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Friday, Sept. 19, 2003

Old political drum beats on

LONDON -- "Seen it all before" and "the more it changes the more it remains the same" are phrases that immediately spring to the mind of the foreign observer of Japanese politics in the runup to Saturday's election of the president of the Liberal Democratic Party.

Japanese reporters whose job it is to follow the maneuvers of the different personalities and factions may express fascination with the intrigues and jealousies that constitute pre-election politics, but there are not many foreign journalists who attempt to follow the developments in any detail.

Political observers in foreign embassies desirous of keeping their capitals informed of the likely outcome must perforce study the various machinations. The outcome of the election will be important for the future course of Japanese politics and will have implications for Japan's role on the international scene and for the development of the Japanese economy.

The overall performance of Prime Minister Junichiro Koizumi's government has been disappointing, but it can claim some significant achievements. Nonperforming loans have not been eradicated, but there is much greater recognition today than in the past of the dangers they pose to the financial system. Banks have been forced to take unpalatable measures. The strength of their opposition to measures proposed by Financial Services Minister Heizo Takenaka shows that his proposals are on the mark. Deregulation has been slow and the development of special zones that would derogate certain controls from the central government has made only limited progress, but these issues have now come very much to the fore.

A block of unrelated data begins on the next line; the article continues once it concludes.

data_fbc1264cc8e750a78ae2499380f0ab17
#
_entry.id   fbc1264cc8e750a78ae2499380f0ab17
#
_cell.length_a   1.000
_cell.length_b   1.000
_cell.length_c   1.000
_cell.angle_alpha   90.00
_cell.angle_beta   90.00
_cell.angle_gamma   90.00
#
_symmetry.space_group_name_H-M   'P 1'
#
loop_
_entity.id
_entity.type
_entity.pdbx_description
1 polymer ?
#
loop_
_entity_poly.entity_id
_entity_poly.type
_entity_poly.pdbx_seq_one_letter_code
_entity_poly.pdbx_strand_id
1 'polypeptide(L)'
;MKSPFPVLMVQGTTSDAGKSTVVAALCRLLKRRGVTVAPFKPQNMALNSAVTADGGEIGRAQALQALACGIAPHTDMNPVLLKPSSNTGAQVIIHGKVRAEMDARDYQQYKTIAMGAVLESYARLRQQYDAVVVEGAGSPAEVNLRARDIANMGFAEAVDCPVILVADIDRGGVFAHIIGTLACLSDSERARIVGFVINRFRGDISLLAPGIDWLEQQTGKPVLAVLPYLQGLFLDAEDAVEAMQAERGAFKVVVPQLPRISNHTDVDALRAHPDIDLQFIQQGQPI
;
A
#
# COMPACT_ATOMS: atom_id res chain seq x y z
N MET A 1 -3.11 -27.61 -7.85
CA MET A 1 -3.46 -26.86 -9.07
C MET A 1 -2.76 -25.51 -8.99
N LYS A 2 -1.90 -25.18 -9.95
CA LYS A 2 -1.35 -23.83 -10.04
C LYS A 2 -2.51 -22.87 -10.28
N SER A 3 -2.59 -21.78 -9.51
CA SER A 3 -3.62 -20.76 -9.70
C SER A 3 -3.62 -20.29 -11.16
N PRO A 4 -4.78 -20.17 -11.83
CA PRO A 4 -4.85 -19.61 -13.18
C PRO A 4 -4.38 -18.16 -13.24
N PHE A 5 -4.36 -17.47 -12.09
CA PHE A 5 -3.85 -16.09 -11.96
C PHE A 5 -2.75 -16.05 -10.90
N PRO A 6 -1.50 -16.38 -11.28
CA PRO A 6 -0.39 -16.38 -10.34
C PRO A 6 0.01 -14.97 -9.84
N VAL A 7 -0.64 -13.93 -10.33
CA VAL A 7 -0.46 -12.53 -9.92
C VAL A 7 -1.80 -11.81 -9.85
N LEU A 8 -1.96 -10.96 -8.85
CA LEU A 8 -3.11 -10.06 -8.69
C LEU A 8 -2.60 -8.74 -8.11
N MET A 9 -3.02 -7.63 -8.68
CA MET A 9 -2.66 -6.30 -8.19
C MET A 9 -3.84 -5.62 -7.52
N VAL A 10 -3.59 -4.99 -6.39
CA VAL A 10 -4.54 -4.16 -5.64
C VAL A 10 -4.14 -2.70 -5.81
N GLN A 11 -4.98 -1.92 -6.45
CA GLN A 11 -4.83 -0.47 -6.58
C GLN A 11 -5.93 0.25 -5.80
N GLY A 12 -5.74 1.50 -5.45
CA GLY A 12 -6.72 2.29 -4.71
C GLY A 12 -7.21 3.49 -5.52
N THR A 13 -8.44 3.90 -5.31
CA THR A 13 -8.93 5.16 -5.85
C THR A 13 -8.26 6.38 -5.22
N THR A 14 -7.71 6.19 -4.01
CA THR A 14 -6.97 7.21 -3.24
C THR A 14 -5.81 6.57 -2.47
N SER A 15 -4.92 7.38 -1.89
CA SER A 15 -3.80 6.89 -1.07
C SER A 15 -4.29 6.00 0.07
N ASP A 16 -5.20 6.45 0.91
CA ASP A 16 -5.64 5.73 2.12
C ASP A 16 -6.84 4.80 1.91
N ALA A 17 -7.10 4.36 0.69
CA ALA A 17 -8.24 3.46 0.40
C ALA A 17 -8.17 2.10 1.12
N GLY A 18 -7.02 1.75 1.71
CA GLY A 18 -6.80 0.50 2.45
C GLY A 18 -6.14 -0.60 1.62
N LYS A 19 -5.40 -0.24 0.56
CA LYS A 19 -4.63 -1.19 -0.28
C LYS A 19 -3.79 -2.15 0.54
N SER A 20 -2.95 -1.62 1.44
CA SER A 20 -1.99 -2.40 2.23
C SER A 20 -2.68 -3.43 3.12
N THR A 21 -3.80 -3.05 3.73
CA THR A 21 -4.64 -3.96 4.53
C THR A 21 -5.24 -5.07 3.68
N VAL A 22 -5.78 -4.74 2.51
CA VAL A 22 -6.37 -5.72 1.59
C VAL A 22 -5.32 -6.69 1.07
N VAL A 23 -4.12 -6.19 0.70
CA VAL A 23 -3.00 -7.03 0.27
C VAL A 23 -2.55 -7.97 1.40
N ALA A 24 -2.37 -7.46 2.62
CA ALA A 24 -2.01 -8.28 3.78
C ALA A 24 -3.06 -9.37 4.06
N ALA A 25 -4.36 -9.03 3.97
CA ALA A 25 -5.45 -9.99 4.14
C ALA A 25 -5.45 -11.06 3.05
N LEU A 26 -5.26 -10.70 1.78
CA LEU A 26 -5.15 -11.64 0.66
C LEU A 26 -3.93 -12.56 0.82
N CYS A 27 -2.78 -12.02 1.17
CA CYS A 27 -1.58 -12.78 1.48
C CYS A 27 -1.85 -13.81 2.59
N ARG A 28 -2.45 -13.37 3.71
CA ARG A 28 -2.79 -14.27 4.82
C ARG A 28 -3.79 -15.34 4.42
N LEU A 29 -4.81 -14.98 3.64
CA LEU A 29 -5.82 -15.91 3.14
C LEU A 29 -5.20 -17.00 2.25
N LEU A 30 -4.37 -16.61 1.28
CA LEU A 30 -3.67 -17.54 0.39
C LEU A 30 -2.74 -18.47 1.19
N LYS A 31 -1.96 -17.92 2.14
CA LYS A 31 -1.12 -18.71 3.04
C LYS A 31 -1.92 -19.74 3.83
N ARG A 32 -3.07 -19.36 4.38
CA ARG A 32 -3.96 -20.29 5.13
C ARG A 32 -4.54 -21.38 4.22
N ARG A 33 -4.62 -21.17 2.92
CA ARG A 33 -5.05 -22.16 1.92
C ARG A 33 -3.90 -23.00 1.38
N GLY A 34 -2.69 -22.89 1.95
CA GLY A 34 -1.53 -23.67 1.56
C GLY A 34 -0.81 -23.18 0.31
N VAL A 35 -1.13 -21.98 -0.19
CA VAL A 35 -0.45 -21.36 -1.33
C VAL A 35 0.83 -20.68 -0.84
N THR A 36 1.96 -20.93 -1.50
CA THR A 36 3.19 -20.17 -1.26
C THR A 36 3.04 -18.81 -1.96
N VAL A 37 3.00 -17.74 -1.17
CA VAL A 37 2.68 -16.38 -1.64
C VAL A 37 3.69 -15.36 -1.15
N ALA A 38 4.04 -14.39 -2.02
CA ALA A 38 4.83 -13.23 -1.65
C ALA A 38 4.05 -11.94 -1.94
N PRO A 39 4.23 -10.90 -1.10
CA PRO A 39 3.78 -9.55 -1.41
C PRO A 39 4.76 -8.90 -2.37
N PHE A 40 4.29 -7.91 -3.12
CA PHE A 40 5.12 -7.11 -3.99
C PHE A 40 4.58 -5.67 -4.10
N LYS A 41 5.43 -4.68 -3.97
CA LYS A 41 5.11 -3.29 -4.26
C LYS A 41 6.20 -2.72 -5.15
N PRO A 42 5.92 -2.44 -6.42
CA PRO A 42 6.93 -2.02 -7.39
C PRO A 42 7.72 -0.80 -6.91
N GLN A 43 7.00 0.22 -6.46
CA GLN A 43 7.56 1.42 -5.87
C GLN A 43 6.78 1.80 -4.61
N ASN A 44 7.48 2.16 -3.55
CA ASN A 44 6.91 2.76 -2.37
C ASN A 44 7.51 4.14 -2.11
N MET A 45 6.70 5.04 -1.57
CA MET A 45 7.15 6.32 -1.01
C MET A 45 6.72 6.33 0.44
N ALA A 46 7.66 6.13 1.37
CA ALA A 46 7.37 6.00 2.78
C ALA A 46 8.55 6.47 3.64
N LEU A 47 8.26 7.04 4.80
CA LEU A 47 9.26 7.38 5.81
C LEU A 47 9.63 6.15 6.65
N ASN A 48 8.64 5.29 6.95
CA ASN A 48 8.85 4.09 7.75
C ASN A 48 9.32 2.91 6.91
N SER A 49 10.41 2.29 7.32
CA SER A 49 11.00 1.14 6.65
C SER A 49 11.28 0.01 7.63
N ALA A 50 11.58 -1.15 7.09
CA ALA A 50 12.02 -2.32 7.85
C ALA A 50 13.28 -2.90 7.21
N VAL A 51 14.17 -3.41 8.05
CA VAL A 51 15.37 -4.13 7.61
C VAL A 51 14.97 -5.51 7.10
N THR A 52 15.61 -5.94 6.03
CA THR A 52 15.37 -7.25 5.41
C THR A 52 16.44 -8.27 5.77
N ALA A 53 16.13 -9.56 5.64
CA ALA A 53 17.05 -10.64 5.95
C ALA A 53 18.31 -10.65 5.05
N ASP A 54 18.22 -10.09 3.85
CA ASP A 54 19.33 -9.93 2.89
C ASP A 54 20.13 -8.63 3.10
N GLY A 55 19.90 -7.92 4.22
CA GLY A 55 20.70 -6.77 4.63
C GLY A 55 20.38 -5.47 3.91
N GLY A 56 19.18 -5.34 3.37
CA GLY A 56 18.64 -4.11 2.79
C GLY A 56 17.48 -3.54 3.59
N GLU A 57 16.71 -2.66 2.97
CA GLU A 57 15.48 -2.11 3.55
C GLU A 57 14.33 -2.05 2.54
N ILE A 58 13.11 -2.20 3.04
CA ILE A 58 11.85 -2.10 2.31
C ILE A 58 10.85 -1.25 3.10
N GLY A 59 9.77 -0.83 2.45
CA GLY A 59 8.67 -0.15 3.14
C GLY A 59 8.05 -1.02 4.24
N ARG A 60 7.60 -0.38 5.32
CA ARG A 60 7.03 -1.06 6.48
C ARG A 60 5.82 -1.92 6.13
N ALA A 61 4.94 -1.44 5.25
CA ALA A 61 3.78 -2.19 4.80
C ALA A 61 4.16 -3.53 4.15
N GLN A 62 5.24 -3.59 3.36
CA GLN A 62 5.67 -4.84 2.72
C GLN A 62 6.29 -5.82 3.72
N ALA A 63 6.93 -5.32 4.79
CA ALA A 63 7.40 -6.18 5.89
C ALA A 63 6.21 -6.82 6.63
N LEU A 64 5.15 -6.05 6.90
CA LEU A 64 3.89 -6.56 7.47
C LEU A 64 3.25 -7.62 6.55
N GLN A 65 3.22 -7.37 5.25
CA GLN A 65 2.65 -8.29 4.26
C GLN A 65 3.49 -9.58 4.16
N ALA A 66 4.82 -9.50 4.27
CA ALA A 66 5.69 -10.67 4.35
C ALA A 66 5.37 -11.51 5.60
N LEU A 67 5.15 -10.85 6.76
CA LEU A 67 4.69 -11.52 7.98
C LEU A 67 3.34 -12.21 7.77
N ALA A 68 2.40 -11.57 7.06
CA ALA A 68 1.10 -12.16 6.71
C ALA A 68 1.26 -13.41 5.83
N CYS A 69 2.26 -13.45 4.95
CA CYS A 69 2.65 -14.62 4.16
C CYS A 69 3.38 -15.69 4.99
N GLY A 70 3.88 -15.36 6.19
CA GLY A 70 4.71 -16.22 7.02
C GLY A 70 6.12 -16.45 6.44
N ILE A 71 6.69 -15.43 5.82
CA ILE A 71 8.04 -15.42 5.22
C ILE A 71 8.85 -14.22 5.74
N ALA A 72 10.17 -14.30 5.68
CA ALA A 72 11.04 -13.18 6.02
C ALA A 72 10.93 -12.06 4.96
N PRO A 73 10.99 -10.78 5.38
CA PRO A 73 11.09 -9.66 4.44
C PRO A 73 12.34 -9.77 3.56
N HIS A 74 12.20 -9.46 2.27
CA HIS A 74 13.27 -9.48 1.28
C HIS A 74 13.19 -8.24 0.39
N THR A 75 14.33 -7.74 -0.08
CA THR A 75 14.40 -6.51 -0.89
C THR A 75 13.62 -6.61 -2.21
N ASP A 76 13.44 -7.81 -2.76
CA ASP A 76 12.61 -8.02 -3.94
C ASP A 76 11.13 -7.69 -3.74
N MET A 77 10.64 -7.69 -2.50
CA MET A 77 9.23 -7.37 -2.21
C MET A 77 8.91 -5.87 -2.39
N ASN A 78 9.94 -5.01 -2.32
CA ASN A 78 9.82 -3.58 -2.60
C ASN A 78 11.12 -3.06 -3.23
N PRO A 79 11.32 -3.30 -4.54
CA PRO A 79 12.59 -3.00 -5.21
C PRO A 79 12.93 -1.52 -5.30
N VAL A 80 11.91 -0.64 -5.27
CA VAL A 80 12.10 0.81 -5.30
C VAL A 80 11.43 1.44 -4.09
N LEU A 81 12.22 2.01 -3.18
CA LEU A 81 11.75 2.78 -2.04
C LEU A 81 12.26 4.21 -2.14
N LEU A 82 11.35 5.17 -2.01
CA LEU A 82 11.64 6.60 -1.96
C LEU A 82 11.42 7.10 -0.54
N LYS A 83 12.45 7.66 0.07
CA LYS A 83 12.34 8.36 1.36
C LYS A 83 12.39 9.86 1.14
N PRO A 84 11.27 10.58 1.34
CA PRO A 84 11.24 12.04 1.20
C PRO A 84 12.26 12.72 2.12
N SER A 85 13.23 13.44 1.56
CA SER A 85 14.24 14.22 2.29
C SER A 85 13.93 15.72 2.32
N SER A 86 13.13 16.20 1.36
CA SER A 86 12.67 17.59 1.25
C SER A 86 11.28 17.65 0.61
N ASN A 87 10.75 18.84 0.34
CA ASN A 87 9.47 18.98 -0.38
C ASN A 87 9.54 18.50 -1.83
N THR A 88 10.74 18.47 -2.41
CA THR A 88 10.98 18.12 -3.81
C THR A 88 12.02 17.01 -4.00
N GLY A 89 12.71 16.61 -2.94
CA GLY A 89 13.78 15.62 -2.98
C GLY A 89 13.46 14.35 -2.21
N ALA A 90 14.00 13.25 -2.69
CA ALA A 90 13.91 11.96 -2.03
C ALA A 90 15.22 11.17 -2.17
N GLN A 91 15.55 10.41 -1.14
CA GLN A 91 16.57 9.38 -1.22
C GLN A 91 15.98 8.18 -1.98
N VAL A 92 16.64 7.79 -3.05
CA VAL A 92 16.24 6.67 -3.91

Privatization of postal services and the reform of the highways agency have been emasculated, but the selfish nature of the opposition to these measures has been exposed.

In foreign policy, Koizumi has managed to keep relations with the United States on an even keel despite U.S. concerns about Japanese moves to prevent the yen from strengthening. His efforts to reform the processes for dealing with emergencies and to enable the Japanese Self-Defense Forces to help in Iraq in due course have brought greater realism to Japanese defense policies.

Much still remains to be done. Even if the stock market has improved amid signs of a recovery in economic growth, the Japanese economy has not yet escaped deflation, and Japan's national debt continues to rise. The debt can still be financed as Japanese savings remain high, but interest rates have risen and the burden of meeting future costs will increase.

If we criticize Koizumi's government for not doing enough, we need to bear in mind that despite intentions of administrative reform the powers of a Japanese prime minister are circumscribed by the bureaucracy and the political process in Japan. It is not possible for a prime minister in Japan (or even in Britain) to say "do this," especially if legislation and complicated administrative procedures are required to carry out the decision quickly and fully.